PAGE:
At its core is the ‘Hash Function’. This function converts a document, of any size, into a cryptographic code. Creating this code is extremely fast, but the inverse function (re-generating the input from the hash code) is impossible, and modifying the input while keeping the hash code identical is almost impossible. This allows to create a kind of digital signature that can be publicly disclosed while keeping the input private. Auditing is greatly simplified, because one has only to verify that verified data generates the same hash code than the one publicly disclosed. For instance, imagine a game where you choose a pangram (a sentence that includes every letter in the alphabet). You want to give a proof of the sentence you chose, but without disclosing it. You could say that its MD5 hash code is ‘896145144ce306f507839e6cc5db5343’. It would be near-impossible for the other players to infer what is your sentence from that code. Yet, later in the game, you could prove you chose “The quick brown fox jumps over the lazy dog” by letting others verify the MD5 hash code from that sentence is identical to the one you communicated previously. Change a single character in the sentence, and the hash code would be wildly different.

Now imagine that you play that game once every day, and that you want to be able to prove today’s choice along with all your previous choices. To do this, you would add the previous hash code to your new choice. Day 1, we saw that you chose “The quick brown fox jumps over the lazy dog”, so you write down the corresponding hash code, which is still ‘896145144ce306f507839e6cc5db5343’. The second day, you choose the French pangram “Portez ce vieux whisky au juge blond qui fume”. This time you generate a hash code for a text that combines both the previous code ‘89614…’ and ‘Portez ce vieux…’, which gives “b95d0b0aefc090f9e13b4f982249d24a”. When you communicate this code, you will be able to prove both that you chose ‘The quick brown fox…’ yesterday, and ‘Portez ce vieux…’ today. Because only ‘The quick brown fox…’ would have given ’89614…’, and only ’89614…’ and ‘Portez ce vieux…’ combined could give ‘b95d0b…’.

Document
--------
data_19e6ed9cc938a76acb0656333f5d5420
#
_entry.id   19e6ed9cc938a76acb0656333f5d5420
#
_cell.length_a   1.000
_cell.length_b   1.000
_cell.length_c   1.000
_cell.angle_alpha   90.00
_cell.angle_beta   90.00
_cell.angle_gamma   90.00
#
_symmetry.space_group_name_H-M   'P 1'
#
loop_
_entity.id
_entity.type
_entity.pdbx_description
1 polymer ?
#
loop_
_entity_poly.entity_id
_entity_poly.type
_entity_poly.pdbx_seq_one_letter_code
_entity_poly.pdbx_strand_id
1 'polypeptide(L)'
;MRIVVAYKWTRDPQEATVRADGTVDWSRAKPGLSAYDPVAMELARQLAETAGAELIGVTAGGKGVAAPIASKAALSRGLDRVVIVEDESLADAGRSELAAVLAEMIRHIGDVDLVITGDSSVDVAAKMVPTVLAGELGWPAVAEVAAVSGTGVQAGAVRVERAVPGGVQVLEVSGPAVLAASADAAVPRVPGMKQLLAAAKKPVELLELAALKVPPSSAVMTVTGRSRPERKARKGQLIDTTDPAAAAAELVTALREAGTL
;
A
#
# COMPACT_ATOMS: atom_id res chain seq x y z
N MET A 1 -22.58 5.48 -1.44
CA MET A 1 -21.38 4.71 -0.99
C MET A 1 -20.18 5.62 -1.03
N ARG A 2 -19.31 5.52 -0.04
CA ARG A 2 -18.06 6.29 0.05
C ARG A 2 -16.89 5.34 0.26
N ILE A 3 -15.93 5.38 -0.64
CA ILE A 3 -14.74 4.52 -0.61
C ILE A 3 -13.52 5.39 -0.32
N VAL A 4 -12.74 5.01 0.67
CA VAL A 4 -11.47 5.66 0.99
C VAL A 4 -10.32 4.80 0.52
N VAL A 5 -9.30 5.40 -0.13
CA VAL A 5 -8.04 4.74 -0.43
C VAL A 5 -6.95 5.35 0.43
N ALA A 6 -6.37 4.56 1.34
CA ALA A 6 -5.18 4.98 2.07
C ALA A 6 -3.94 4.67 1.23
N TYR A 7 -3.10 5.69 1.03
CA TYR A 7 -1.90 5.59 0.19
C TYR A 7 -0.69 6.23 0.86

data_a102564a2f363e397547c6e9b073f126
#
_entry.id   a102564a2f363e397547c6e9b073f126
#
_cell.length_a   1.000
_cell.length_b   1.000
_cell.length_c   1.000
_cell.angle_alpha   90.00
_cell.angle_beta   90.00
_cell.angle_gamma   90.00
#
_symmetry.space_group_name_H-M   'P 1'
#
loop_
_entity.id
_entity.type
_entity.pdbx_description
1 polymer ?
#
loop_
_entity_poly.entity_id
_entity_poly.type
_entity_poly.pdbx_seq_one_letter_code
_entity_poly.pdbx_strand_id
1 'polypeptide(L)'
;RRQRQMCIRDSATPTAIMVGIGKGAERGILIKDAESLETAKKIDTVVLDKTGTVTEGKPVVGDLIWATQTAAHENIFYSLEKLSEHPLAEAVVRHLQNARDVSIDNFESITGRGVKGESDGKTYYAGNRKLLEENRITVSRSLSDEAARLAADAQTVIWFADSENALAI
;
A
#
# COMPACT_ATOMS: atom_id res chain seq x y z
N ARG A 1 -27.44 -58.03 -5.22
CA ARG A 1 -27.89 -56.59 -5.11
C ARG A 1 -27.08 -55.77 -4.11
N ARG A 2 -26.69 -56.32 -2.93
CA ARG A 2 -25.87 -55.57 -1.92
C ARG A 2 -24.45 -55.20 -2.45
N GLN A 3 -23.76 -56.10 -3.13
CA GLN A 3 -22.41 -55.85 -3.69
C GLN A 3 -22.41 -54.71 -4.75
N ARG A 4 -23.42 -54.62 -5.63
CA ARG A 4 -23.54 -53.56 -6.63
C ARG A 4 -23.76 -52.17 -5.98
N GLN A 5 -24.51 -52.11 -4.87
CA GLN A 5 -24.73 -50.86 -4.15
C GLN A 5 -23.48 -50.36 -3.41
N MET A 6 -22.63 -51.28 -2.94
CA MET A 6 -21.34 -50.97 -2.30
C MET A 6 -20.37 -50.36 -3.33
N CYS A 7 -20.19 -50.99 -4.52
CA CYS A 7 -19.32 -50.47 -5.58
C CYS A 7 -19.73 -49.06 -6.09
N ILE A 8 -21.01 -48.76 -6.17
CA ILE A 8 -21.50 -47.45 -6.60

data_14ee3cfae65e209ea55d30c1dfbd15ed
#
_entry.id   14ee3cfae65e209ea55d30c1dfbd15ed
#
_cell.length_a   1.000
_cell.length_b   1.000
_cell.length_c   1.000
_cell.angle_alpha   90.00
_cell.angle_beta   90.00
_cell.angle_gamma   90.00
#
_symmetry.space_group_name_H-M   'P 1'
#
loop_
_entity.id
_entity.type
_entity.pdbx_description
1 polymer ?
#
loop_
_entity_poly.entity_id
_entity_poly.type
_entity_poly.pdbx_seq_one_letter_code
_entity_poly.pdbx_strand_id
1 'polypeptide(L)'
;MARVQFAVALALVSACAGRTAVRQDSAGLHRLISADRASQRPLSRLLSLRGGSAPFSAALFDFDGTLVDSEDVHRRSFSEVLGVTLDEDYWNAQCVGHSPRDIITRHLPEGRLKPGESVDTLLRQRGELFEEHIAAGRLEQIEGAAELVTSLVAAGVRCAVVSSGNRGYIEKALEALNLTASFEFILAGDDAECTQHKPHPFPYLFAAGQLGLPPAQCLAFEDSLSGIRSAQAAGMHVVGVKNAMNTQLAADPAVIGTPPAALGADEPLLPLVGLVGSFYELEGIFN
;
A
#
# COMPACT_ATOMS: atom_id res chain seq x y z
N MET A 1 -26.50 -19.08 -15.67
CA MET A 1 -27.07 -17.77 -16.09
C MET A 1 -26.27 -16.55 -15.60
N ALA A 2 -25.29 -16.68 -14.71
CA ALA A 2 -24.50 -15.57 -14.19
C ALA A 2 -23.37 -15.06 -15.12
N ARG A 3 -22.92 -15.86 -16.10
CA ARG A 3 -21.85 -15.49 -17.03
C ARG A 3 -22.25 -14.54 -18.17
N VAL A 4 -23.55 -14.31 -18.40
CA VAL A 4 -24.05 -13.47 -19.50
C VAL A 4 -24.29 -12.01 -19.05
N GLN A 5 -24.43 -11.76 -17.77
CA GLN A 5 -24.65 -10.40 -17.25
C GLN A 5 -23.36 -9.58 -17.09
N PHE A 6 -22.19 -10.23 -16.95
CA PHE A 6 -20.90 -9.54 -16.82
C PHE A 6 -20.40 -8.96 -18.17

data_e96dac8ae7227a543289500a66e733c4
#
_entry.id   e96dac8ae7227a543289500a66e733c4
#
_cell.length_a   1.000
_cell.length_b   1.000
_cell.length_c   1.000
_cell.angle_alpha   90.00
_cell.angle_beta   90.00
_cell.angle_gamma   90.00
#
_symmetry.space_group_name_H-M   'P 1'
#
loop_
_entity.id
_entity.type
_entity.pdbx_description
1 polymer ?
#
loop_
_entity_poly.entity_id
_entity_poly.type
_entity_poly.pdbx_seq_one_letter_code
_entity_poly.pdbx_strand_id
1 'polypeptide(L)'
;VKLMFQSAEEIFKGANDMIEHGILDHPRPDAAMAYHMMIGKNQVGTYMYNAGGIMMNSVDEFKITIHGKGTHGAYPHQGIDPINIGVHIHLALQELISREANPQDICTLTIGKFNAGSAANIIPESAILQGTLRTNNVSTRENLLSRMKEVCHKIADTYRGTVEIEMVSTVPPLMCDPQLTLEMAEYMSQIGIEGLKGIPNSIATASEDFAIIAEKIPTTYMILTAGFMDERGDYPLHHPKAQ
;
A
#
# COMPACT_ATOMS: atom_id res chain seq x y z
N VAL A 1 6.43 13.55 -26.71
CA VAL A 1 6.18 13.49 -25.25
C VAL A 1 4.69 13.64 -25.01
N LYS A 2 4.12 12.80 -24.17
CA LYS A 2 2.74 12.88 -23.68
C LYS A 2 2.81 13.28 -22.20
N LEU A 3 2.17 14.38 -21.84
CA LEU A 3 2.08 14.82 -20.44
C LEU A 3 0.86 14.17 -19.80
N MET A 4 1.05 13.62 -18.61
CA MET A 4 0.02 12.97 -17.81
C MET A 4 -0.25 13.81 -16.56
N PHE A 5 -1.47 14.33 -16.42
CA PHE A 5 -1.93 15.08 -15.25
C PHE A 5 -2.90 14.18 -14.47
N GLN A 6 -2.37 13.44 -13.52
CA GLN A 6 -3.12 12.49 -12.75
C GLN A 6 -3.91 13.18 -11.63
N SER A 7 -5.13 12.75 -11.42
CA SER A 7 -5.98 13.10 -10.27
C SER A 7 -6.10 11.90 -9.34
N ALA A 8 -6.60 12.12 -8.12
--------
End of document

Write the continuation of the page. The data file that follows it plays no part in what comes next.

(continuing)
This method, calculating hash codes and adding them to subsequent records, creates a tamper-proof chain of documents. This is called the Blockchain.

What if a fund (pure hypothesis, of course) publishes a ledger with the properties of all the notes its hold, down to the last cent of payments and a loan’s properties at issuance, and ‘fingerprints’ this ledger issue with a hash code that is integrated into each successive ledger issues?

Essentially, this hypothetical fun has created its own Blockchain. Now, one could argue that it could lie about those hash codes by retroactively creating each record and pretending that they were untouched. This is why it is important that it also ‘notarize’ those hash codes in Bitcoin’s Blockchain itself, effectively time-stamping the record. Every week, it would add its tiny hash code to the giant ledger of all Bitcoin transactions, making it possible for anybody to verify which hash code were generated, and when.

Investors wouldn’t have to trust a fund like that. Because it could never lie. Maybe one day all advisors will be this transparent, and the industry will follow Heidi Klum’s excellent advice on how to maintain a successful relationship: “The trick is that you have to stay naked.”